What does a clubhouse tell you about a golf course? A lot? Something? Or not much at all?
There are probably as many views on this question as there are clubs in a golf bag. But I would argue strongly for the former; in fact, not just "a lot", but everything.
Why? Well, a clubhouse is – or at least should be – the heart and soul of every golf club. What you see there – at the bag drop-off, entrance, reception, locker rooms, restaurant and pro shop is invariably reflected on the course itself.
I liken it to the old computer terminology, WYSYWG – What You See is What You Get. Every time I arrive at a course, especially one I haven’t played before, I apply the WYSWYG test in the clubhouse. And 90 per cent of the time those impressions gained off the course remain after the game is over.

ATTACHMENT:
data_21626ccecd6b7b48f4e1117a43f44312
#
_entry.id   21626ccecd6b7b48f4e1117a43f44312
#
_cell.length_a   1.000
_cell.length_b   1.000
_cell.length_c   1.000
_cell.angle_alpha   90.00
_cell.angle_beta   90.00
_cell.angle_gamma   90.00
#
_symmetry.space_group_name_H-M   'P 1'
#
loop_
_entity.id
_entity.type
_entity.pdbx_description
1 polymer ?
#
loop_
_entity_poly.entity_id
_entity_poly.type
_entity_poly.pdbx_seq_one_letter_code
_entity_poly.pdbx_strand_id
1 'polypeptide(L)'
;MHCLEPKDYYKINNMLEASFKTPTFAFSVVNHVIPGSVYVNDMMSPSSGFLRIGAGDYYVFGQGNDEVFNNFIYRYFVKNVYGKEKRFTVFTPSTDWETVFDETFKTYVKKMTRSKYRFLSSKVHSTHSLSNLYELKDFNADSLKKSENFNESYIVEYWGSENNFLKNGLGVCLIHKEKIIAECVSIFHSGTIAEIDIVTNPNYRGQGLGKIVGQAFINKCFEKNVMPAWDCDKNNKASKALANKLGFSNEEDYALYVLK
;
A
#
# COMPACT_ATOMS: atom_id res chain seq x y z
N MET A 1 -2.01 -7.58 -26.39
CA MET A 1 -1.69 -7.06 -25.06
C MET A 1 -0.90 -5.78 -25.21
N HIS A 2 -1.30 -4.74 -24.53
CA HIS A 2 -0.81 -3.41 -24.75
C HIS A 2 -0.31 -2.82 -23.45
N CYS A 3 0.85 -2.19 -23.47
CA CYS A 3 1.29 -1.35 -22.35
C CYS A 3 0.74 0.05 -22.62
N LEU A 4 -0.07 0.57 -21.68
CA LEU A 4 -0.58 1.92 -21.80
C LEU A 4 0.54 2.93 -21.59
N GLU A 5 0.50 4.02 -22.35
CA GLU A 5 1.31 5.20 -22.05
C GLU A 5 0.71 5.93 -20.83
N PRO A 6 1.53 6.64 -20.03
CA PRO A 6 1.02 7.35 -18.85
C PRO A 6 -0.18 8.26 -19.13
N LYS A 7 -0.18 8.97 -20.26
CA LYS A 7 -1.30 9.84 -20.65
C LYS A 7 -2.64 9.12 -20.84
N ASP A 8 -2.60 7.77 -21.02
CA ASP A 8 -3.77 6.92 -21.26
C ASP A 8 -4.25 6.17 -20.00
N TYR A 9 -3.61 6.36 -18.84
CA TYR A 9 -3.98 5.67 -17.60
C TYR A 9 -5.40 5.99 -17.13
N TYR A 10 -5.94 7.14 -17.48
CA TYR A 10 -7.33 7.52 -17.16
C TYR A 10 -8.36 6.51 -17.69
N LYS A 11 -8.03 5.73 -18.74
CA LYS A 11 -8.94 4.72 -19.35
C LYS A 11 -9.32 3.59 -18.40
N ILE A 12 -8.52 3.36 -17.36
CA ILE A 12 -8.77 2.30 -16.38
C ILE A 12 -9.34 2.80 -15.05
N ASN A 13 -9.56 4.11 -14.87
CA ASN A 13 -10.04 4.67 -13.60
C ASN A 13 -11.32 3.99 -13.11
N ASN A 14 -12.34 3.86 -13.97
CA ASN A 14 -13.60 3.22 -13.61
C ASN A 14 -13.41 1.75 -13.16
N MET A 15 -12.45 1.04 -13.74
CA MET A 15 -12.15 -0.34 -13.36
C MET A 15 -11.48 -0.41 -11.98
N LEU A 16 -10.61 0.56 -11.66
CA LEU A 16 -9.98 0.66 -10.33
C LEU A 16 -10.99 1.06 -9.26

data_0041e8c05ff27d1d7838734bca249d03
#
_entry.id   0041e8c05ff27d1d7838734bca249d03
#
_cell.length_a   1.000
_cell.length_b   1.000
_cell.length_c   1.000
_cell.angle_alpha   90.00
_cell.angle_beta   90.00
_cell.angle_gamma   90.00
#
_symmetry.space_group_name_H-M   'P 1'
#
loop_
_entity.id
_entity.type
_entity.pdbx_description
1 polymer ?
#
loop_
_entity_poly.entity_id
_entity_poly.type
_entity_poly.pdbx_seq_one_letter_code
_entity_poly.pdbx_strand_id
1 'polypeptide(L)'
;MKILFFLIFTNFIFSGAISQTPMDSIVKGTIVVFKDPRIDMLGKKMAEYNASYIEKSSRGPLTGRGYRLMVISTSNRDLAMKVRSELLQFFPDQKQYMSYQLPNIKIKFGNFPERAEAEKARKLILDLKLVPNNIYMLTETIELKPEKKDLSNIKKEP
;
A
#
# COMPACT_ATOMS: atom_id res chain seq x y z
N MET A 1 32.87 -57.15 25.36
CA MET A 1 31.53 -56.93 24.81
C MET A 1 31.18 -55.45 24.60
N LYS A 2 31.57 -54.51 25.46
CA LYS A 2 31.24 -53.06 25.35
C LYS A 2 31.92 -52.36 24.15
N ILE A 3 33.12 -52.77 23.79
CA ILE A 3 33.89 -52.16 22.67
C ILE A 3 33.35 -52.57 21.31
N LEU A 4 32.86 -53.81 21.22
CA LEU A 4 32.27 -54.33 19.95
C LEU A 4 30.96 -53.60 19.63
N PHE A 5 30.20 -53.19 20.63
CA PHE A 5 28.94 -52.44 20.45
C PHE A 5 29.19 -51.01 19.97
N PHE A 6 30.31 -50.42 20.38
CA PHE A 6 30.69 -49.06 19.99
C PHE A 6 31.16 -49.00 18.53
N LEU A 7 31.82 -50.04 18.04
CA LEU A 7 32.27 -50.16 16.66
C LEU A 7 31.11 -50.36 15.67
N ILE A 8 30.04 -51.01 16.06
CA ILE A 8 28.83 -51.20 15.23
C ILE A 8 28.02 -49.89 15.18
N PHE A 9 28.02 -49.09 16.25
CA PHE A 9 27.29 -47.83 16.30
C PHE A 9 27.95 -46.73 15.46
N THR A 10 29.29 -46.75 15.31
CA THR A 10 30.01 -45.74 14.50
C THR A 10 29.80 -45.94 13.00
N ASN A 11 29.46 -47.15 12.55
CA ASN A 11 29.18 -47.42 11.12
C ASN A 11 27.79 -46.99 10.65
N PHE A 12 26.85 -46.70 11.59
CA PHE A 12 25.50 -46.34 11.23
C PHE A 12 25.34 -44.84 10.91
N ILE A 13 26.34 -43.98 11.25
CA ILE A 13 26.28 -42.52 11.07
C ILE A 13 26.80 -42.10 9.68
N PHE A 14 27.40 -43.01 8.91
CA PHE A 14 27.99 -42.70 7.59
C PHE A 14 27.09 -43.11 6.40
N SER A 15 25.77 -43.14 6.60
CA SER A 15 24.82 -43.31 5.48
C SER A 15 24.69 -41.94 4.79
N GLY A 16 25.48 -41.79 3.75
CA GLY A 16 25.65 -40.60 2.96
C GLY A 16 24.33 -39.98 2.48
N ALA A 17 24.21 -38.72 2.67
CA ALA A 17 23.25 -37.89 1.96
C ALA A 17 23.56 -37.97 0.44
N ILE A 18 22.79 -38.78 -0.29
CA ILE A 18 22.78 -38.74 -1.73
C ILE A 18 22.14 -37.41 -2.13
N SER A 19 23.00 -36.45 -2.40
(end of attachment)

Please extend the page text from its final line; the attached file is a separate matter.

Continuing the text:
If you take a tour of golf courses in Thailand and Vietnam as an example, you’ll find the best courses invariably have the best clubhouses. The clubhouse is, after all, a reflection of each owner’s commitment to the whole golf experience. If he or she is prepared to spend money on the clubhouse, they’re almost always equally prepared to spend it on greens, fairways, gardens and general maintenance. The same cannot always be said of courses in China. Mainland clubhouses are almost invariably vast and grandiose – and many resemble shopping malls such is their reliance on retail sales to drive income. One gets the impression that at many, course maintenance comes rather lower down the order of importance.
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